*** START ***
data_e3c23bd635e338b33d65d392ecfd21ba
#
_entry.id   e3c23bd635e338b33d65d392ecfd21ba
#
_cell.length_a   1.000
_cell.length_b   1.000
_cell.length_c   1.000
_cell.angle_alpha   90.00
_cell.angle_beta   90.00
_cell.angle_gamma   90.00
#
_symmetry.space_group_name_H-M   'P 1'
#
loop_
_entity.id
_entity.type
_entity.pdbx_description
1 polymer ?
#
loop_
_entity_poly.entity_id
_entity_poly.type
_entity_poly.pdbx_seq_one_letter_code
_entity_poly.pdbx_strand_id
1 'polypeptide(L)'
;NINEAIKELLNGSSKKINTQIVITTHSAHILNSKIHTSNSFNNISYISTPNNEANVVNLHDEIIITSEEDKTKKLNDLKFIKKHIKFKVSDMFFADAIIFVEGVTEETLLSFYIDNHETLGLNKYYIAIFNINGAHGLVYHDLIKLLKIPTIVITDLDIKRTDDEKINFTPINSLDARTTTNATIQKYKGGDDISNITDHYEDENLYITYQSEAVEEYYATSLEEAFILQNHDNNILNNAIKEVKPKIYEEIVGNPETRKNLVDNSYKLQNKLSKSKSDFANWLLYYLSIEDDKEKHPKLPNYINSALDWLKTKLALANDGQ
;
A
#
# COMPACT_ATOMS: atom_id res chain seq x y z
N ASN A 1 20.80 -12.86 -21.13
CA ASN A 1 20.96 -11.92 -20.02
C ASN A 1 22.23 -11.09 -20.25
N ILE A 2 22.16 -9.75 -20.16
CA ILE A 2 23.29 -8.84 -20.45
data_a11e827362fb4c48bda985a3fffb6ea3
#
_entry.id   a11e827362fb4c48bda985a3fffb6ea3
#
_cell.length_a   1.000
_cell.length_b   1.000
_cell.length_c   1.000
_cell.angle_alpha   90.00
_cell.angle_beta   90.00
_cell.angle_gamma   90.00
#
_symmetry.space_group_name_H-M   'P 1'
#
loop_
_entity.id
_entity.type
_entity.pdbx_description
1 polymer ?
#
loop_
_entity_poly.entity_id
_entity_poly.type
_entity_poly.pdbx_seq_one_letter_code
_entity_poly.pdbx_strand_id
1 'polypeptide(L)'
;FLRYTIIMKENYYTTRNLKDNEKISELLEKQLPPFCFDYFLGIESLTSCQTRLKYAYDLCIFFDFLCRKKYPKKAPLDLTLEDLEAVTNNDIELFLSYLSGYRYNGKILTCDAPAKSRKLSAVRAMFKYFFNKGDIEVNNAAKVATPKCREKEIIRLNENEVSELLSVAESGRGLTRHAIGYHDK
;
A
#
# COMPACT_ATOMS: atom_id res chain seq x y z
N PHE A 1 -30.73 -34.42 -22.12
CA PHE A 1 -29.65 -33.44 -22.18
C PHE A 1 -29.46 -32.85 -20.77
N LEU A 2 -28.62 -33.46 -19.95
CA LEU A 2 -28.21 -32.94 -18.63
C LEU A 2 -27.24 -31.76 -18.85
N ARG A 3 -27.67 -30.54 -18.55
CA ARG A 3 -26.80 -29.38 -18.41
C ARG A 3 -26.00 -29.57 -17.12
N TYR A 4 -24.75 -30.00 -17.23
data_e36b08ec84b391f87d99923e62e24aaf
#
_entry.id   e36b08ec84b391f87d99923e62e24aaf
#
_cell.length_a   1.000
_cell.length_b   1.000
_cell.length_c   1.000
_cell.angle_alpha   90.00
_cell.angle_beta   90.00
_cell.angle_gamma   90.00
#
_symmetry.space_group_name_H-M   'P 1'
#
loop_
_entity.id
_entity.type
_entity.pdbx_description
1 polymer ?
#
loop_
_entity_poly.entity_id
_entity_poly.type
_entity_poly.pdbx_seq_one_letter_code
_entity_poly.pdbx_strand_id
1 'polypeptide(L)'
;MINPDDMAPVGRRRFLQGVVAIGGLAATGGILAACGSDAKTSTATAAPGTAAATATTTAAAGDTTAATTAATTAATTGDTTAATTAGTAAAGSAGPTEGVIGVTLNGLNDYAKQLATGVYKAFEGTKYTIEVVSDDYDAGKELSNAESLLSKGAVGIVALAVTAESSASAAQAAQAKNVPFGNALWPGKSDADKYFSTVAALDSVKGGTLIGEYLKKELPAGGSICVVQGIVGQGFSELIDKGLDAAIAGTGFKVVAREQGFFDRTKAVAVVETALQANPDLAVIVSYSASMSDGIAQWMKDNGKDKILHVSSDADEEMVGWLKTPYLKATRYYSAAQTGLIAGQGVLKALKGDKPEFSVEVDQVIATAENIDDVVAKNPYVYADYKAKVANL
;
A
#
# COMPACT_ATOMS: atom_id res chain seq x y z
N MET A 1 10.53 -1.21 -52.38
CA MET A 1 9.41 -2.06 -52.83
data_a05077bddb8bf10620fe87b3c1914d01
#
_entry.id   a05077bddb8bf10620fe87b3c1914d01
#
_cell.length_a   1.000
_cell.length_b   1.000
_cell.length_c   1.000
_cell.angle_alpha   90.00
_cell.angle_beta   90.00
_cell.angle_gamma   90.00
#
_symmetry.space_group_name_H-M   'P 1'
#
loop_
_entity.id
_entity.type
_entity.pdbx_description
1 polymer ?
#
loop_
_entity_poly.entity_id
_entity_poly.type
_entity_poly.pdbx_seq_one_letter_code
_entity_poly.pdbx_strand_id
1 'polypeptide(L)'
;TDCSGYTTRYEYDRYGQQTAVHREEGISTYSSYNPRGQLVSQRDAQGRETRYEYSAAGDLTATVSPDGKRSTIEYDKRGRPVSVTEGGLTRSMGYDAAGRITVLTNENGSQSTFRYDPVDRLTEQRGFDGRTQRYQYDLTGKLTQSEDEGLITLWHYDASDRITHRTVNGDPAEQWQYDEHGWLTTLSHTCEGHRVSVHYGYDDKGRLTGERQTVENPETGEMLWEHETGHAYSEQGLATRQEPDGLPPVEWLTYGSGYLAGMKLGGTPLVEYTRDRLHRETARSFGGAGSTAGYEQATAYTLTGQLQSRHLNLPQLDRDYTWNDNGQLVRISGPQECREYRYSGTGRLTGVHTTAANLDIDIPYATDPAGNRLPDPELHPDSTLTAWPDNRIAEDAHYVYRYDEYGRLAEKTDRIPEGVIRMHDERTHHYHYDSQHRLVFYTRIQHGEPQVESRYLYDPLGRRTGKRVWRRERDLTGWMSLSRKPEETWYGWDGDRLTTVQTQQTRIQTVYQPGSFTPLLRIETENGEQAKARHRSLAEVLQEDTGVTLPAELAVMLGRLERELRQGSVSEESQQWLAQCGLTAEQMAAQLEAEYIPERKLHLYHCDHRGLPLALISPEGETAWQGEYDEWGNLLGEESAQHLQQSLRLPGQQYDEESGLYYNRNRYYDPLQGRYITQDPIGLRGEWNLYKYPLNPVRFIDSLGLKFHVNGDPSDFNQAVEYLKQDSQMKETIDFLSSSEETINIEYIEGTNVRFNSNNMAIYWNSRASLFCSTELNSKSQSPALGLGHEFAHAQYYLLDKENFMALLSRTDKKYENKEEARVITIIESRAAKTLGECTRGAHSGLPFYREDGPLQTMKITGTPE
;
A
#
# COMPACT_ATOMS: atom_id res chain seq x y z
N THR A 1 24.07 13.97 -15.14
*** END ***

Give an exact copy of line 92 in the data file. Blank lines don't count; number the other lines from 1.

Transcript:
_entity.pdbx_description